Kids Key to Beating Corruption
Image Credit: Flickr / Raj

Kids Key to Beating Corruption

 
 

Diwali, the festival of lights and firecrackers that took place at the weekend, seems an unlikely occasion for a lesson in change. But this year, I was fortunate to get a lesson on the importance of changing attitudes.

Much of the credit for this must go to my four-year-old son and his group of playmates. When I was a child, I’d compete with friends to see who could win the noisiest Diwali reveller ‘award’ by lining up with people to burst firecrackers. But a few years back, the Delhi government partnered with schools in the nation’s capital to promote a pollution-free Diwali, with an emphasis on saying no to firecrackers.

Much of India's firecracker industry is centred around Sivakasi, a town in Tamil Nadu. Stories of unsafe practices and the use of a large contingent of child labour abound from these firecracker factories. But each year, even conscientious people find it convenient to forget these truths as we celebrate Diwali the way we’ve always done.

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However, over the last few years, it has been heartening to see young school students shun the firecrackers because their teachers have told them they’re unsafe, polluting and noisy.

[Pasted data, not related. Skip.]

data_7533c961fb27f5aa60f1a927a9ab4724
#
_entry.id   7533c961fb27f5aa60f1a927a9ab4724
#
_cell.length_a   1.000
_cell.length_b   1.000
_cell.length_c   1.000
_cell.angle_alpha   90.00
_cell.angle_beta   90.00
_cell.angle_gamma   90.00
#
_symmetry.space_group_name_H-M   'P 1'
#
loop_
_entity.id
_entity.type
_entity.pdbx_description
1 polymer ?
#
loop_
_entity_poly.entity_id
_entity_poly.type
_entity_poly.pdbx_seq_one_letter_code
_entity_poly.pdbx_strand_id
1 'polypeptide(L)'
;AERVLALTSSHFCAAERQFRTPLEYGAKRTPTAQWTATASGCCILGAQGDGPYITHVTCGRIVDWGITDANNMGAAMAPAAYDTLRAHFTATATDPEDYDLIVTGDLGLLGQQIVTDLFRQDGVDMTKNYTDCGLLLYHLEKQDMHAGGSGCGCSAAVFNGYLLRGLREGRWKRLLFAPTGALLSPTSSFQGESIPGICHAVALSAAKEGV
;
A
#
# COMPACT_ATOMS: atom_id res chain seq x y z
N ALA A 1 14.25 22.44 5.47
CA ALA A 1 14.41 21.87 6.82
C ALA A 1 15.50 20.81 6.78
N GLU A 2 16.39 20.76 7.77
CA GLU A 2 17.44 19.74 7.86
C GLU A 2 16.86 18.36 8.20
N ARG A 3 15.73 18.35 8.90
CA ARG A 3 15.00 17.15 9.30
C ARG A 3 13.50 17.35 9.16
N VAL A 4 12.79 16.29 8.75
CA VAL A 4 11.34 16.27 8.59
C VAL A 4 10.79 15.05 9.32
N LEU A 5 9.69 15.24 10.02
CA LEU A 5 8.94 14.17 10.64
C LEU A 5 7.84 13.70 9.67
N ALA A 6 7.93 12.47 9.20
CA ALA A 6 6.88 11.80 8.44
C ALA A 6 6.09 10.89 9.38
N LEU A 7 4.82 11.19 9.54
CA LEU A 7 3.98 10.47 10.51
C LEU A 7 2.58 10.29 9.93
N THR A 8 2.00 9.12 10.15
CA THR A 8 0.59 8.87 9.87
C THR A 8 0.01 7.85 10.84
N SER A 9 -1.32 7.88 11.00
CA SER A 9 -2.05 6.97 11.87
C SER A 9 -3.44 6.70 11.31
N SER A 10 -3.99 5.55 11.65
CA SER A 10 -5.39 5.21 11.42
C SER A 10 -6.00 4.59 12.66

Children are the custodians of our future and are receptive to the messages we give them. As India grapples with the numerous corruption scams that have emerged over the past few months, maybe one thing we need to start doing is ensuring that we stamp out these practices—not just now, but for the future as well, by helping young people become more aware of what’s going on around them.

Many in India were dismayed that corruption wasn't a talking point at a recently concluded high-powered meeting of the ruling Congress Party that was attended by the likes of Prime Minister Manmohan Singh, Congress President Sonia Gandhi and political heir apparent Rahul Gandhi. They stayed tight-lipped on the issue. We’ve anyway seen that grand speeches are ineffective in bringing about big change. So maybe what we need instead is to have some little conversations with our young citizens. It might give long-term change a fighting chance.

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